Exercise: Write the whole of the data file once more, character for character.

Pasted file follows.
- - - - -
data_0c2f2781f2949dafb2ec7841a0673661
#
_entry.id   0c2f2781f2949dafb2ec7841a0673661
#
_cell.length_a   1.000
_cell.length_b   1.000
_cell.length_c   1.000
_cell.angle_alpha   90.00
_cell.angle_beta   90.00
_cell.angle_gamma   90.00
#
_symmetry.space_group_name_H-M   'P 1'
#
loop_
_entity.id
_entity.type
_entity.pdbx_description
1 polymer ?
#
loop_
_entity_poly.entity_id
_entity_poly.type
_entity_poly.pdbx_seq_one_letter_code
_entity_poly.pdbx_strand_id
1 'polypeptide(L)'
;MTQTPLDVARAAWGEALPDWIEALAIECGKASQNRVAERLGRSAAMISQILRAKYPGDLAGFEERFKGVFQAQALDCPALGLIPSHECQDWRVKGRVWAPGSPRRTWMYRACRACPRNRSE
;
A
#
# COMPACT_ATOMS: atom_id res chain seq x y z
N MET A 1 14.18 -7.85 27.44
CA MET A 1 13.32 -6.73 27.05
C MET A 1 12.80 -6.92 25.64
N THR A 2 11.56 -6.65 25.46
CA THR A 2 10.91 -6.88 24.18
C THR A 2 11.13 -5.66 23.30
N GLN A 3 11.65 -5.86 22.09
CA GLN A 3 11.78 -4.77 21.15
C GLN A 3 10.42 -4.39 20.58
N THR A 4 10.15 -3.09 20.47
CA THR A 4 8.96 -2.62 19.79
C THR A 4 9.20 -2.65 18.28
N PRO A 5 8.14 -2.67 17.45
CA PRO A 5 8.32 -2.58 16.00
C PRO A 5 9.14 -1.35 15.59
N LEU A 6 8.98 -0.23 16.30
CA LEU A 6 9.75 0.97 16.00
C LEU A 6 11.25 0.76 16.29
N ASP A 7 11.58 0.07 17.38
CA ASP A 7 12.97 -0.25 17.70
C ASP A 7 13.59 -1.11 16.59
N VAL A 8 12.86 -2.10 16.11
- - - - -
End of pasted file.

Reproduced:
data_0c2f2781f2949dafb2ec7841a0673661
#
_entry.id   0c2f2781f2949dafb2ec7841a0673661
#
_cell.length_a   1.000
_cell.length_b   1.000
_cell.length_c   1.000
_cell.angle_alpha   90.00
_cell.angle_beta   90.00
_cell.angle_gamma   90.00
#
_symmetry.space_group_name_H-M   'P 1'
#
loop_
_entity.id
_entity.type
_entity.pdbx_description
1 polymer ?
#
loop_
_entity_poly.entity_id
_entity_poly.type
_entity_poly.pdbx_seq_one_letter_code
_entity_poly.pdbx_strand_id
1 'polypeptide(L)'
;MTQTPLDVARAAWGEALPDWIEALAIECGKASQNRVAERLGRSAAMISQILRAKYPGDLAGFEERFKGVFQAQALDCPALGLIPSHECQDWRVKGRVWAPGSPRRTWMYRACRACPRNRSE
;
A
#
# COMPACT_ATOMS: atom_id res chain seq x y z
N MET A 1 14.18 -7.85 27.44
CA MET A 1 13.32 -6.73 27.05
C MET A 1 12.80 -6.92 25.64
N THR A 2 11.56 -6.65 25.46
CA THR A 2 10.91 -6.88 24.18
C THR A 2 11.13 -5.66 23.30
N GLN A 3 11.65 -5.86 22.09
CA GLN A 3 11.78 -4.77 21.15
C GLN A 3 10.42 -4.39 20.58
N THR A 4 10.15 -3.09 20.47
CA THR A 4 8.96 -2.62 19.79
C THR A 4 9.20 -2.65 18.28
N PRO A 5 8.14 -2.67 17.45
CA PRO A 5 8.32 -2.58 16.00
C PRO A 5 9.14 -1.35 15.59
N LEU A 6 8.98 -0.23 16.30
CA LEU A 6 9.75 0.97 16.00
C LEU A 6 11.25 0.76 16.29
N ASP A 7 11.58 0.07 17.38
CA ASP A 7 12.97 -0.25 17.70
C ASP A 7 13.59 -1.11 16.59
N VAL A 8 12.86 -2.10 16.11